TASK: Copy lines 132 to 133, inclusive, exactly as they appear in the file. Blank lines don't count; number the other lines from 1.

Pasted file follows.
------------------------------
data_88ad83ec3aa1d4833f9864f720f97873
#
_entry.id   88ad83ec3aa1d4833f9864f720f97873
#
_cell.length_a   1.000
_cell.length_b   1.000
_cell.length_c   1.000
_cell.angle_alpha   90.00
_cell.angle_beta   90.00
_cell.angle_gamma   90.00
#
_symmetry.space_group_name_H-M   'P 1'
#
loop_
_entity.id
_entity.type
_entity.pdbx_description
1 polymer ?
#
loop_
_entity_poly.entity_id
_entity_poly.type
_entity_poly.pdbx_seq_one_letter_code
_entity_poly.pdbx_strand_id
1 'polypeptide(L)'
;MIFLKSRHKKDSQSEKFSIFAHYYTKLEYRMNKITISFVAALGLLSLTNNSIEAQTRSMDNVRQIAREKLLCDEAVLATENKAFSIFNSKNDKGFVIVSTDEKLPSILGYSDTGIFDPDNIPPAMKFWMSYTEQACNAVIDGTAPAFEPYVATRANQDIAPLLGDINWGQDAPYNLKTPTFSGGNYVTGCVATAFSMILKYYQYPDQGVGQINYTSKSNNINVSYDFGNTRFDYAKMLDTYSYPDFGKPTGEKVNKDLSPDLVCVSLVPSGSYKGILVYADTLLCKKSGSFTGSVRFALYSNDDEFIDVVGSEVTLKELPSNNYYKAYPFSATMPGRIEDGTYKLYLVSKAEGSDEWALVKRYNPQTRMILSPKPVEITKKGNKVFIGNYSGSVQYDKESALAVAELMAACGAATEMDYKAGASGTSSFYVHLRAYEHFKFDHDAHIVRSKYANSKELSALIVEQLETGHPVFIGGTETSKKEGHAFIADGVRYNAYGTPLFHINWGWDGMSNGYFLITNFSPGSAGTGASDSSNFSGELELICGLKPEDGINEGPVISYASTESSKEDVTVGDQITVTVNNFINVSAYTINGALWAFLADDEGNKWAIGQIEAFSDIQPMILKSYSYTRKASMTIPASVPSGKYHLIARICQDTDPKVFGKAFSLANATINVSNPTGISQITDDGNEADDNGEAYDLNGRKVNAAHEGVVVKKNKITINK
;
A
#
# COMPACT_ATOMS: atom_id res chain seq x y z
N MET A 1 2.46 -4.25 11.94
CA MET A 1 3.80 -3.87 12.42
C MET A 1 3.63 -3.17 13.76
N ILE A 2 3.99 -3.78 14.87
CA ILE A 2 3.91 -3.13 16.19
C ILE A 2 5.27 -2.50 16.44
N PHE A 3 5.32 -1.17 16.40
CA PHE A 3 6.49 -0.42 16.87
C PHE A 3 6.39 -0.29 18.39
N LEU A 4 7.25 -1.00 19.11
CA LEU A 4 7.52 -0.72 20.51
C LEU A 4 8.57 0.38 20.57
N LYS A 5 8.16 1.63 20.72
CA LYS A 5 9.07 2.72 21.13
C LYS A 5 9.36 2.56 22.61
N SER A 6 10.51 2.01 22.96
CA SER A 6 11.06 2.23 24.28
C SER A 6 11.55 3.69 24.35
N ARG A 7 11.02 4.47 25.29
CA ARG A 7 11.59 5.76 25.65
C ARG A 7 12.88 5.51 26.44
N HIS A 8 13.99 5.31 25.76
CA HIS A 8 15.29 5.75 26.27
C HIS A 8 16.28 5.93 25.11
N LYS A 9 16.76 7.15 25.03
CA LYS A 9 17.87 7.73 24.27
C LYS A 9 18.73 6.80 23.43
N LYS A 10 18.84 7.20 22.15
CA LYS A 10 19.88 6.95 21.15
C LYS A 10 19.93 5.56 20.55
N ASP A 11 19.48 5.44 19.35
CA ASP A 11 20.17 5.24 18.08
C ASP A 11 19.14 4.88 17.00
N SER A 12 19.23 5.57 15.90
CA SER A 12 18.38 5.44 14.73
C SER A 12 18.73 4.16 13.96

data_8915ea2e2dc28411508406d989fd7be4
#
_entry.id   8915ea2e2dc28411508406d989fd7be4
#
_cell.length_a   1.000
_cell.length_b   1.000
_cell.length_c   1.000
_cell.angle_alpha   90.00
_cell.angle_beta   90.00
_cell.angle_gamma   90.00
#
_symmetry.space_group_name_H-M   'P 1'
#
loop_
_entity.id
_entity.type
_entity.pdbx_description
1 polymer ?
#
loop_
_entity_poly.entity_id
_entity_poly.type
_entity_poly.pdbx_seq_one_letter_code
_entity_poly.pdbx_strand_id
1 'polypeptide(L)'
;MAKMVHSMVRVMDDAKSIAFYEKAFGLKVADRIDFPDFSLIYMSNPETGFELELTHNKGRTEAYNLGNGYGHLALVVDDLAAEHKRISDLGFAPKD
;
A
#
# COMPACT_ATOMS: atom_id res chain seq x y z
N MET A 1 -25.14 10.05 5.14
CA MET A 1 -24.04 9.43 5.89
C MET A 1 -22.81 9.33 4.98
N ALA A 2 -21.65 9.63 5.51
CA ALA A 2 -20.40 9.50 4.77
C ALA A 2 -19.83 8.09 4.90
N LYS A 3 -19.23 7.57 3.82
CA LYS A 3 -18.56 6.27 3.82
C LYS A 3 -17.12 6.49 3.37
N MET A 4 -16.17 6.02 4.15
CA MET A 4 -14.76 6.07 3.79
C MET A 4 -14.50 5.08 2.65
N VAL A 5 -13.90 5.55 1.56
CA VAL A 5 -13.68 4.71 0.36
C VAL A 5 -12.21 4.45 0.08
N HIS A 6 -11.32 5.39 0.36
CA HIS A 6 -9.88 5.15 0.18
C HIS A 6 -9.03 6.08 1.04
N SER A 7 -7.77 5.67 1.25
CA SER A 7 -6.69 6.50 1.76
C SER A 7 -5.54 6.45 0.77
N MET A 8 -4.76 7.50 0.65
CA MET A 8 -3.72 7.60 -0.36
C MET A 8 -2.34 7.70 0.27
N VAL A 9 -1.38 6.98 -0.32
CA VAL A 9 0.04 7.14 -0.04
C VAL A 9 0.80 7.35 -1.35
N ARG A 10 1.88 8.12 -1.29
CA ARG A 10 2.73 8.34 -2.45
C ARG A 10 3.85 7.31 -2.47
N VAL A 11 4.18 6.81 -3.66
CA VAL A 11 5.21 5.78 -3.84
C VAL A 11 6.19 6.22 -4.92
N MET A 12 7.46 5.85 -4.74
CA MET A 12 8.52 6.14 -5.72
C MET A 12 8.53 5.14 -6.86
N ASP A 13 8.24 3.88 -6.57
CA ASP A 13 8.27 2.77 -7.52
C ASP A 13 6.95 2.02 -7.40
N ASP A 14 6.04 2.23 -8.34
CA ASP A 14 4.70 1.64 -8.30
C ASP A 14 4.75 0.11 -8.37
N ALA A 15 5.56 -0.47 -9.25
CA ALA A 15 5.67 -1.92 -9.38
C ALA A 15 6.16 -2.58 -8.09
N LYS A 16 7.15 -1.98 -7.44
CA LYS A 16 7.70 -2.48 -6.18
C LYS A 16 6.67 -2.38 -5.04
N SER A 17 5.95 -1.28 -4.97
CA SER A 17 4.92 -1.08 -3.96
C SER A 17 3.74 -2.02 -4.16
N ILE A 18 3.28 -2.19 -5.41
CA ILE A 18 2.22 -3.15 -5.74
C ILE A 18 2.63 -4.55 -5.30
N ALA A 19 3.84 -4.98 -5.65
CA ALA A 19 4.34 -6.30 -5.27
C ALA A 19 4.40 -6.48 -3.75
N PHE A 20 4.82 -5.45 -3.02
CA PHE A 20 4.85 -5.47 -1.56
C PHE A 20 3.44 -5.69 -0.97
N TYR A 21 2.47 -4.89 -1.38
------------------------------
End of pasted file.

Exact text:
C MET A 12 8.53 5.14 -6.86
N ASP A 13 8.24 3.88 -6.57